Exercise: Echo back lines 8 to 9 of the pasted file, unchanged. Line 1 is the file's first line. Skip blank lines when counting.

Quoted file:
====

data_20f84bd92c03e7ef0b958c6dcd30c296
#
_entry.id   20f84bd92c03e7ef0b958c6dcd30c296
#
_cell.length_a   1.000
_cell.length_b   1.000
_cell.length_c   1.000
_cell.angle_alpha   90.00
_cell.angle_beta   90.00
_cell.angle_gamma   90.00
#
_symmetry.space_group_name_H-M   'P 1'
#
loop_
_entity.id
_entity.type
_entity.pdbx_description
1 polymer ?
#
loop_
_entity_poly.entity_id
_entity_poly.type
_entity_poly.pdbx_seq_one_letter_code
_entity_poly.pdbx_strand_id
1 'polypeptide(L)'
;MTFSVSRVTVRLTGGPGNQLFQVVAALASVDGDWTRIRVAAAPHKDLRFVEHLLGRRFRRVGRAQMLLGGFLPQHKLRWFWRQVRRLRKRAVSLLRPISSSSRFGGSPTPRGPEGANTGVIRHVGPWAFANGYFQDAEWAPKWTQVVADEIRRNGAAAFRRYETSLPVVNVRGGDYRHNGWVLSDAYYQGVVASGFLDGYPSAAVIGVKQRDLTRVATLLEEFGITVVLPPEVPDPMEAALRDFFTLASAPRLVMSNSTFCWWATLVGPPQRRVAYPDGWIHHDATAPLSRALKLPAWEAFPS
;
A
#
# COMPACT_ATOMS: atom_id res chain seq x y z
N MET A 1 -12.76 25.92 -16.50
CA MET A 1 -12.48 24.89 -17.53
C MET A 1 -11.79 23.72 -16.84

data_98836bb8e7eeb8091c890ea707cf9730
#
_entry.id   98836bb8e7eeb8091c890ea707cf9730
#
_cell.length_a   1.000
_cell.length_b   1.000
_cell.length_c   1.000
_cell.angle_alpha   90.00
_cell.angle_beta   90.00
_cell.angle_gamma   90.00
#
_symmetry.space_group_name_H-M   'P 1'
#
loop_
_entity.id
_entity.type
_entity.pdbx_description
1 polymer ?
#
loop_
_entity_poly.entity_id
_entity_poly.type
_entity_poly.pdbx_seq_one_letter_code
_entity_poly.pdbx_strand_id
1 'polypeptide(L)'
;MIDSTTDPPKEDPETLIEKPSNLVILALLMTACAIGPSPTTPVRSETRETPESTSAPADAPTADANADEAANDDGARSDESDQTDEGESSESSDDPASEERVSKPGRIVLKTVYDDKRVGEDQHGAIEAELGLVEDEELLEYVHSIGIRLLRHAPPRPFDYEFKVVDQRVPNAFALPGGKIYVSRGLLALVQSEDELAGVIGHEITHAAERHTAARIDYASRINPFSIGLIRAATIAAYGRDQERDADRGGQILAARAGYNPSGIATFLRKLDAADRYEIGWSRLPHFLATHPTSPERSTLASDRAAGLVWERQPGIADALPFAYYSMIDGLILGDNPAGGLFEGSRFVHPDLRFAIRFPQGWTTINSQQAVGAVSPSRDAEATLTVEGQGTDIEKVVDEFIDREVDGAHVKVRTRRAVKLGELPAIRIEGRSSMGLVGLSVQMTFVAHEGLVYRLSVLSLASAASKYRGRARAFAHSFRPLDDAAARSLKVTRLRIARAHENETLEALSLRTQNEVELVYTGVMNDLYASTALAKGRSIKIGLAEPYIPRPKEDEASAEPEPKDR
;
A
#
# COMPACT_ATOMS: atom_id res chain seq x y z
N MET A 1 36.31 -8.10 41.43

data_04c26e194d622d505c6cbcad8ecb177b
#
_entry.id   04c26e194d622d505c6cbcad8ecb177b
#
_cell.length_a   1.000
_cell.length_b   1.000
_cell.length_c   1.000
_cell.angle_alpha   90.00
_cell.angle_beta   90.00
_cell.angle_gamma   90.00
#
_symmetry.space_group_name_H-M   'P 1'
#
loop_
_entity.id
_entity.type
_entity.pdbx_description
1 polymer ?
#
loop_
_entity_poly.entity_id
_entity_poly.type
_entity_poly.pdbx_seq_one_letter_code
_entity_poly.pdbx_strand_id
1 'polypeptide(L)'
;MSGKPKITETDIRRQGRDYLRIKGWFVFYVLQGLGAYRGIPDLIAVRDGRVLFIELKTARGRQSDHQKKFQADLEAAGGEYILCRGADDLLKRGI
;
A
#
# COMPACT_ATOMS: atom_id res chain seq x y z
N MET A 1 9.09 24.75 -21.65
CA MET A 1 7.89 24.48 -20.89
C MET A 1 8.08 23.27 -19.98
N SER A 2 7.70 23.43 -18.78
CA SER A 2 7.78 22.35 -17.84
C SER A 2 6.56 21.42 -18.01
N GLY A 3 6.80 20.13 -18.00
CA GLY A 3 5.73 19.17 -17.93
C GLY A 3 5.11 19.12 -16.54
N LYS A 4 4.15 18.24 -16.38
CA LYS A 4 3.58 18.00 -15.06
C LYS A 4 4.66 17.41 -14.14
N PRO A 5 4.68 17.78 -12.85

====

_cell.angle_alpha   90.00
_cell.angle_beta   90.00